I spent most of the ninth inning last night in child's pose. James wondered when I'd become a muslim. I was reducing Jon Lester-related anxiety at the time -- not actually praying -- but then I figured I might as well while I was down there. I wasn’t alone, either. The entire crowd at Fenway rose up and the camera zoomed in on many fans with hands literally clasped in prayer for a no-hitter. A few weeks ago, I interviewed Michael Borer, an author and sociologist whose book "Faithful To Fenway" was published last month. He writes about the Red Sox as a religion with Fenway Park as the church. How Red Sox fandom is a unique form of worship and devotion, unlike any other in sports. It's alway been this way for New Englanders but since 2004, it's reached a fever pitch: The fairy tale endings, the dramatic come-from-behind wins, the term "walk-off" homerun entering the vernacular, etc. And then there are the heartwarming cinderella stories. Last season, we prayed for rookie Clay Buchholz who went on to pitch a no-hitter in his second major league game. Then, just when you couldn't up the emotional ante any further, enter Jon Lester. The babyfaced 24-year-old who battled back from cancer to win the deciding game in the World Series. Now this! Let's sing some hymns.
But still, Borer explained, our lingering angst is likely an enternal flame. Regardless of the overwhelming sense of things turning around, we’re always waiting for the other shoe to drop --so we pray. As everyone knows, Lester triumphed last night and our collective heart stopped racing. But if it caused so much anxiety for fans, I can only imagine what it must’ve felt like for him. A friend was recently talking about the element of loneliness in any kind of accomplishment. That element could not have been any more apparent last night with Lester. James pointed out how none of his teammates would talk to Lester or even glance in his general direction in the dug out. Even on the mound, with everyone at the park chanting his name, he was – as the forever quotable Cliff Poncier once said -- “a self-contained unit, a solo arstist.” Having the presence of mind to finish the game and not, say, collapse into child’s pose on the mound was a accomplishment in and of it self. As long as we don't get too used to it.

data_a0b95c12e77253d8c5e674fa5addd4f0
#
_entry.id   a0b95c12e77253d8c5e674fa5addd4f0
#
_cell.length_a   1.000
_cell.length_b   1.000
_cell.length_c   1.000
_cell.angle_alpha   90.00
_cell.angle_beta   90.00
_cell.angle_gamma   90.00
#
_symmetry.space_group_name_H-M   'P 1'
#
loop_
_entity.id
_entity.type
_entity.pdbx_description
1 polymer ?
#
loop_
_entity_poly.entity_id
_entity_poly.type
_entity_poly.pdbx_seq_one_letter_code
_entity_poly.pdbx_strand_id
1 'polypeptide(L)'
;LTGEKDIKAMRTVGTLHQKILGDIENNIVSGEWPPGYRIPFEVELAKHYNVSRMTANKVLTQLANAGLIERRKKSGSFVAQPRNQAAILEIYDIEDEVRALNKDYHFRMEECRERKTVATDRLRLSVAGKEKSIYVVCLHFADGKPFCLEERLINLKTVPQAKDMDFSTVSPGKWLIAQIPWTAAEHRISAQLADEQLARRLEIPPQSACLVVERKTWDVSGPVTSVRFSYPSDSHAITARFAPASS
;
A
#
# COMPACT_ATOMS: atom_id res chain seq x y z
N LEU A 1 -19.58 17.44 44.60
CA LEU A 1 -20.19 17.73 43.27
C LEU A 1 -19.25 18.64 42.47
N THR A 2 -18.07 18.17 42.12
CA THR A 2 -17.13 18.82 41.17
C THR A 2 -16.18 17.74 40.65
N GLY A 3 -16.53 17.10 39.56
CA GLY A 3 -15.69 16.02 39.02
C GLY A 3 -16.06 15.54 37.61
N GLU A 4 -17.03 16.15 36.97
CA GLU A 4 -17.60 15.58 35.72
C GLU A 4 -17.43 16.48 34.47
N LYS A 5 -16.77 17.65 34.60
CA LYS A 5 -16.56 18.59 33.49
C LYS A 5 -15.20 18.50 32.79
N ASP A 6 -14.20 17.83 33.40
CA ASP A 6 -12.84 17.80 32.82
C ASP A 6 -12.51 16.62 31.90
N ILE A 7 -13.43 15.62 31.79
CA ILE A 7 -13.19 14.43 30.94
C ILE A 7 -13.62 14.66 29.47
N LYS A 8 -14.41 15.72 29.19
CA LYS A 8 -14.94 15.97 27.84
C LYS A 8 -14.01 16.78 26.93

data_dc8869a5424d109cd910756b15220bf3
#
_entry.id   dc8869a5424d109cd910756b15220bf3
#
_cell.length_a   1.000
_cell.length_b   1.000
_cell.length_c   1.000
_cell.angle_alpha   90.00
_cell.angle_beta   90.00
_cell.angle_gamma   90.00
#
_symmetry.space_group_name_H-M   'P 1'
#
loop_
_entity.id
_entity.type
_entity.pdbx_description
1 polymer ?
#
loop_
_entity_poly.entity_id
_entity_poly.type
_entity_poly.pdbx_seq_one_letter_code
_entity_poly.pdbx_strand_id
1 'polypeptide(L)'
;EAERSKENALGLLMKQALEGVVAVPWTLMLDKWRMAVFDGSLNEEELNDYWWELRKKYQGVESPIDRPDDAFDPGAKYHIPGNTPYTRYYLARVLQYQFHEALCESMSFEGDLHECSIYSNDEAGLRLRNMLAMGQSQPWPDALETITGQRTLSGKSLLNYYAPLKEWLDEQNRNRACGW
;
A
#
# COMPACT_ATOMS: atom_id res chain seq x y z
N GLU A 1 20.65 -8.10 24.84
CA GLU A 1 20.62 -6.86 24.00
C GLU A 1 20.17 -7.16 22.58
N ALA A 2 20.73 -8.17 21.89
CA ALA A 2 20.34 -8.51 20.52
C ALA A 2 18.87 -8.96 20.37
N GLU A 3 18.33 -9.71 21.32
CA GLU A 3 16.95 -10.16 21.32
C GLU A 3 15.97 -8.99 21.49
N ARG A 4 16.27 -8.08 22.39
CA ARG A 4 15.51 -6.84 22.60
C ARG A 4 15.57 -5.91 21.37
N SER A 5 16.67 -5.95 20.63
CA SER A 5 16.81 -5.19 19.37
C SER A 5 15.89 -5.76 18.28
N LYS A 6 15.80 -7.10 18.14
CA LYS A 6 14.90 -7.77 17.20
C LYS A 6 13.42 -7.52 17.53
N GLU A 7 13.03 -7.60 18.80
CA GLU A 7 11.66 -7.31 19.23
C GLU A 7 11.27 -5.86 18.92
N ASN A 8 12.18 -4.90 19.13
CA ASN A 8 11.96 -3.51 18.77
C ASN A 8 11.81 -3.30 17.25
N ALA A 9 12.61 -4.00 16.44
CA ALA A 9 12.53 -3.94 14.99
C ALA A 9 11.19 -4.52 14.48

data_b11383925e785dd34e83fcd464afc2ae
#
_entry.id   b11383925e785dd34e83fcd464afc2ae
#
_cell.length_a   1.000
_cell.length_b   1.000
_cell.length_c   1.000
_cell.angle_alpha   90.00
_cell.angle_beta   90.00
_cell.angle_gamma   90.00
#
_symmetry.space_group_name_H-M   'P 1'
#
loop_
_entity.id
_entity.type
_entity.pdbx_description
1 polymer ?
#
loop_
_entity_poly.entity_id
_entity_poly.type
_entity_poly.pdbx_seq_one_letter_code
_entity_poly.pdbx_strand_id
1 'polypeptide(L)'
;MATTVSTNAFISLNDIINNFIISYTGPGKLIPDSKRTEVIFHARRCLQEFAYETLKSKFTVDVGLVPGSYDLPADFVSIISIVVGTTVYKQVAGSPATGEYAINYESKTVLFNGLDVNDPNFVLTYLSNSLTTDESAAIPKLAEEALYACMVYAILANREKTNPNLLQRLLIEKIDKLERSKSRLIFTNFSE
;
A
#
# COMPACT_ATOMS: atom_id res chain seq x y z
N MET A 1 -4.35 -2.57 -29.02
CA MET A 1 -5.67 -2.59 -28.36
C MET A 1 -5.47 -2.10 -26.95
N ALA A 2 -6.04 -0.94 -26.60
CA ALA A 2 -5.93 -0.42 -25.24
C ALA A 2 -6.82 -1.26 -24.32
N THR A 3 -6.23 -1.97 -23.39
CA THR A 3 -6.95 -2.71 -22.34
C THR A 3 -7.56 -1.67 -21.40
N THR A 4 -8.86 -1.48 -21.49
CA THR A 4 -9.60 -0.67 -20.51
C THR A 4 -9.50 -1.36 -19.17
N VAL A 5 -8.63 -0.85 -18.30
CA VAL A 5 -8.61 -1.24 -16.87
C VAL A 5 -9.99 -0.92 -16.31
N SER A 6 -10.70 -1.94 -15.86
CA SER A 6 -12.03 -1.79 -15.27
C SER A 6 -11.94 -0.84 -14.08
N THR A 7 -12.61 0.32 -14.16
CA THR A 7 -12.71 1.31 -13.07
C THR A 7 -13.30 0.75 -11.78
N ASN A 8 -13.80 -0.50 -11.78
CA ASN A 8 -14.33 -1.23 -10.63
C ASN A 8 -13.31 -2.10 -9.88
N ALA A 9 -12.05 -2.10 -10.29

In smaller Sox miracles, we headed to the game with P and Maria last Friday night. Pre-game, we jammed into Eastern Standard seeking shelter from the awesome windswept rain until learning the game was postponed until the following evening. So we decided to go have dinner at Cambridge 1 (crazy delicious pizza pie) and then head back to P and Maria’s to watch the Celtics. We hailed a cab, but within a few seconds, P somehow realized that our four Sox tickets had fallen out of his pocket during the slow jog to the cab. We pulled over and he ran back through the throngs to see if he could find them. "Say a prayer to St. Anthony," he said, invoking the patron saint of lost things. He was half-kidding but the rest of us remained skeptical that he'd find them -- especially on a rainy windy night amid a major exodus from Fenway. But he did. They were lined up -- all in a row -- in the middle of Boylston Street. Well, three out of four of them, the fourth likely carried off on the tire of a passing car. Not miraculous, per se, but considering the elements -- pretty wild.